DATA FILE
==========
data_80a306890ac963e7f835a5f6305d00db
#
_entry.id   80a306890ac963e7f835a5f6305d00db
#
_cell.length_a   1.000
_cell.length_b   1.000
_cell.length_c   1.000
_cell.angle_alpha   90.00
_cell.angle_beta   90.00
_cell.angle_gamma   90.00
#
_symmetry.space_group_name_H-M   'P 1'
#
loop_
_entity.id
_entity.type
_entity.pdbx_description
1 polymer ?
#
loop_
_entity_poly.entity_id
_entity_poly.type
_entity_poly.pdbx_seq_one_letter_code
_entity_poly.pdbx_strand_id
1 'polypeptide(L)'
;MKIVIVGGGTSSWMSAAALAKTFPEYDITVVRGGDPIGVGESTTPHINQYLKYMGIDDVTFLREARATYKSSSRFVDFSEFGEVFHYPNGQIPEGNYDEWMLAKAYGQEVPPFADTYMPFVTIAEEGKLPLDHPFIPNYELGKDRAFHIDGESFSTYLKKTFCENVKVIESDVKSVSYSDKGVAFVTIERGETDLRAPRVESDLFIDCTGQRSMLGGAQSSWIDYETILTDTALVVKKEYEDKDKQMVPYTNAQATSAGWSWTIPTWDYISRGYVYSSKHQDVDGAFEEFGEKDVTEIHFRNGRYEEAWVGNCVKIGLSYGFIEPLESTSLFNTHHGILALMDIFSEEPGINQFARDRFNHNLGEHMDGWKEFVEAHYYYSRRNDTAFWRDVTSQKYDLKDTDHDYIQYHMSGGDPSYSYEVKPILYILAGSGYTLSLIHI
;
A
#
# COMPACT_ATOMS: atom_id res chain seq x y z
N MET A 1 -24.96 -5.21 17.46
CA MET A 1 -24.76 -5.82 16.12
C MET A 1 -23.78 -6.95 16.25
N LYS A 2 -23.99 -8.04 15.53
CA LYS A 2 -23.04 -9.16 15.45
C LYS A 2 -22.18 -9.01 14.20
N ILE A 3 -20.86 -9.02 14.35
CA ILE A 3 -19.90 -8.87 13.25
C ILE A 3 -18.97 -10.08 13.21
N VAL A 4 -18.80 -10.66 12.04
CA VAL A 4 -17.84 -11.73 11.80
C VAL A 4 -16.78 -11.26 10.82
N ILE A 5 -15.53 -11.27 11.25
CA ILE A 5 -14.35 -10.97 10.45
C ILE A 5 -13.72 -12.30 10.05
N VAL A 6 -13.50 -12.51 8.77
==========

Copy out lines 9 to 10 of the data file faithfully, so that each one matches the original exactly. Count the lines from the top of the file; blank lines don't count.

_cell.angle_beta   90.00
_cell.angle_gamma   90.00